More study is needed, the report noted, to fully evaluate technology options, refinery operations, and the capabilities of distribution systems.
Cleaning diesel to this degree would necessitate new, higher-pressure hydrotreating units, sending costs upward, and would result in likely shortages and inadequate supplies. In question is the ability of existing distribution systems to maintain the integrity of gasoline or diesel with required sulfur content below 30 ppm.
MTBE in gasoline
Estimates of the cost of reducing or eliminating MTBE from gasoline have been put at $1.4-10.0 billion, depending on such variables as the specific requirements for renewable-fuel content standards and maintenance of air quality benefits.
If the renewable-content standard does not require volume increases or a shift from current geographic-niche use of ethanol, the lower figure would apply for replacing lost octane and volume, while retaining the current reformulated gasoline (RFG) air toxics reduction.
But a $5 billion investment (including $3 billion for doubling ethanol production) would be required for meeting the current oxygen requirements for RFG. If MTBE is to be replaced barrel-for-barrel, ethanol production must be quadrupled, requiring a $10 million investment. The cost increase to produce RFG in this scenario is about 2.4>/gal for PADDs I and III (Table 3).
Requiring MTBE elimination within the same timeframe as gasoline sulfur reduction would place severe constraints on the permitting process and would jeopardize compliance schedules and productivity.
The auto industry has requested a reduction in DI (a measure of gasoline volatility), but NPC says that refiners may be required to invest as much as $11 billion to reduce the refinery gate DI cap to 1,200 degrees F., a 50 degrees F. reduction (Table 5).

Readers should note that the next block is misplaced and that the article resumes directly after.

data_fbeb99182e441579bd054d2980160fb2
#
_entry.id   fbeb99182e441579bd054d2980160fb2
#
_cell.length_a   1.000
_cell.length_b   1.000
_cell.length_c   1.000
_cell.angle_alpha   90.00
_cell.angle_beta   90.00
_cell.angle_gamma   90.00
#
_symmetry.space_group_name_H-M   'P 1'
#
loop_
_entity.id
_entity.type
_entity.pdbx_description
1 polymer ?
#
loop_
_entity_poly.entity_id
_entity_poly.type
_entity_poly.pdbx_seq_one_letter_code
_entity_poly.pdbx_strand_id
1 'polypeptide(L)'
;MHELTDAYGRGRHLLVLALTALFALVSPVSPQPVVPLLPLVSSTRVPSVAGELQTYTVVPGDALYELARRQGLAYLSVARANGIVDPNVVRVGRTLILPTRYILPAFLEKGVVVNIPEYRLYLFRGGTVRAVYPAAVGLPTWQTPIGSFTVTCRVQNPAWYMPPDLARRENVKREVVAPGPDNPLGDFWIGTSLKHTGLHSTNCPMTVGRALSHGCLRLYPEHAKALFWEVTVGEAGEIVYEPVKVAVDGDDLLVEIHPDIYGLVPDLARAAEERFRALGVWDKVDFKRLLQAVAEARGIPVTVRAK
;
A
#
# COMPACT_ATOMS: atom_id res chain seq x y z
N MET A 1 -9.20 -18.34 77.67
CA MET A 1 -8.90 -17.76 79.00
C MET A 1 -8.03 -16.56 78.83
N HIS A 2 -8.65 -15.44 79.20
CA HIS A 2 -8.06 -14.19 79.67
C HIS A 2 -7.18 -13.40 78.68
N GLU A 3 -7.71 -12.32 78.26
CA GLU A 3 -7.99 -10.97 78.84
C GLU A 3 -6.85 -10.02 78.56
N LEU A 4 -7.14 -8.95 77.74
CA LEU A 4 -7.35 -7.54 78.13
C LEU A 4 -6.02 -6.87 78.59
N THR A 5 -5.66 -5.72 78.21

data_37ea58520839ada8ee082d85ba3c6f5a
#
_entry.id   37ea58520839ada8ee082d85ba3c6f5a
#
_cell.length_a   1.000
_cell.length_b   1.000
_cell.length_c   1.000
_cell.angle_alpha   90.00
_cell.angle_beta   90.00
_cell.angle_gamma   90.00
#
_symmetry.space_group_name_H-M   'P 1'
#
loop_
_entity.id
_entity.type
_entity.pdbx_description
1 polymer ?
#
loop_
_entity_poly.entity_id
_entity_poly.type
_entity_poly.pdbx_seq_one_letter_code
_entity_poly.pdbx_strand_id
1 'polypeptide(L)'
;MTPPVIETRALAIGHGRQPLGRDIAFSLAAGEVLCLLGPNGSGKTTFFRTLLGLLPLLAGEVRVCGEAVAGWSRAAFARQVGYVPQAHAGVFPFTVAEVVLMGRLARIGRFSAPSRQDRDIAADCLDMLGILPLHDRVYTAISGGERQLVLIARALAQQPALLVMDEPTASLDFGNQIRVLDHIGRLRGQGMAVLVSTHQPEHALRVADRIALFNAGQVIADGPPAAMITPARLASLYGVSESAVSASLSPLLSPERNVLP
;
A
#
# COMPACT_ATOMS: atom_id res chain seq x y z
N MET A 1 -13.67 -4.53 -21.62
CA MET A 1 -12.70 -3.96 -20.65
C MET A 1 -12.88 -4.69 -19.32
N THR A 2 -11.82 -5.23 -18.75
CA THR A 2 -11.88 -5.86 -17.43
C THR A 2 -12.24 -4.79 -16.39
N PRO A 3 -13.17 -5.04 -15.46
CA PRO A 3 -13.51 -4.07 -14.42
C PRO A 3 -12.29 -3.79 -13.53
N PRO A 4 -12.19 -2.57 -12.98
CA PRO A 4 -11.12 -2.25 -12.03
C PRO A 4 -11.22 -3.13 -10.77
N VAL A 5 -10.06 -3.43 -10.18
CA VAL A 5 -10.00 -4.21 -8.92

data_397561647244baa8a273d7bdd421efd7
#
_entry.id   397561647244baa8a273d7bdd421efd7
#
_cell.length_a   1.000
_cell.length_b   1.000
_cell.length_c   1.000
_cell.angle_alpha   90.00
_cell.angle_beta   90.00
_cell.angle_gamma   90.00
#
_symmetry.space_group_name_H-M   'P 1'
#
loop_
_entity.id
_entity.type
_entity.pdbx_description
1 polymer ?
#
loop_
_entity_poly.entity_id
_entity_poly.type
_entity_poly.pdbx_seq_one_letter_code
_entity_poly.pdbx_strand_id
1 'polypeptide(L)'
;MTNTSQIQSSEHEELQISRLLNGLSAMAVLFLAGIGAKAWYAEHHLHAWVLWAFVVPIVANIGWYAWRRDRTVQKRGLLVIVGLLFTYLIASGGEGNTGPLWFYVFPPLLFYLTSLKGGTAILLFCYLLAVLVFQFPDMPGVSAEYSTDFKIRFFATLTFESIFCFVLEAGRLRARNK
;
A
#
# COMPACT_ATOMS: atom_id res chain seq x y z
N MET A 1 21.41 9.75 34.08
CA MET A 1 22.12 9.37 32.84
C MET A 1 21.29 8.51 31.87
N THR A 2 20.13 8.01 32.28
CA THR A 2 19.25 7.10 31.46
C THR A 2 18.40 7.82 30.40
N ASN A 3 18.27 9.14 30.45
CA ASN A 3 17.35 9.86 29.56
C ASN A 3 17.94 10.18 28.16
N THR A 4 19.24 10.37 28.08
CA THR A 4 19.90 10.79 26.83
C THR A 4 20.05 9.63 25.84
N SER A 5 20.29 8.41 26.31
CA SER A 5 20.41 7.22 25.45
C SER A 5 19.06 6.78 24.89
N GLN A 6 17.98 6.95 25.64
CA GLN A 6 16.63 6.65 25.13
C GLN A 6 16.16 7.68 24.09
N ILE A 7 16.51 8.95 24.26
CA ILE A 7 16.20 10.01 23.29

Improvements in testing and operational variability might reduce total costs, and refiners are most likely to implement variability improvements.
The imposition of a more restrictive DI cap could lead to a reduction in US gasoline production.
An additional cost-benefits study is imperative before a change in DI specification should be considered, NPC emphasized.
Although existing distribution facilities can be modified to carry gasoline and diesel containing 30 ppm average sulfur, NPC found that operating costs will increase and that localized requirements may hamper cost-effective, dependable deliverability.
The number of US refineries has decreased at a steady rate since World War II, except for a period in the 1970s (Fig. 1). NPC expects this trend to continue, with some refineries closing and others expanding capacity to offset losses from shutdowns.
Refinery expansion is necessary to meet both demand growth and the more-stringent product quality requirements.
NPC found that reducing gasoline and diesel sulfur will require new equipment at virtually every refinery that has not yet made the transition.
US products demand
Petroleum products demand in the US tripled from about 5 million b/d in 1947, to more than 16.5 million b/d in 1999. Domestic sources provided the majority of supplies, with imports limited from nearly zero in the late 1940s to a high of 7% in the late 1980s.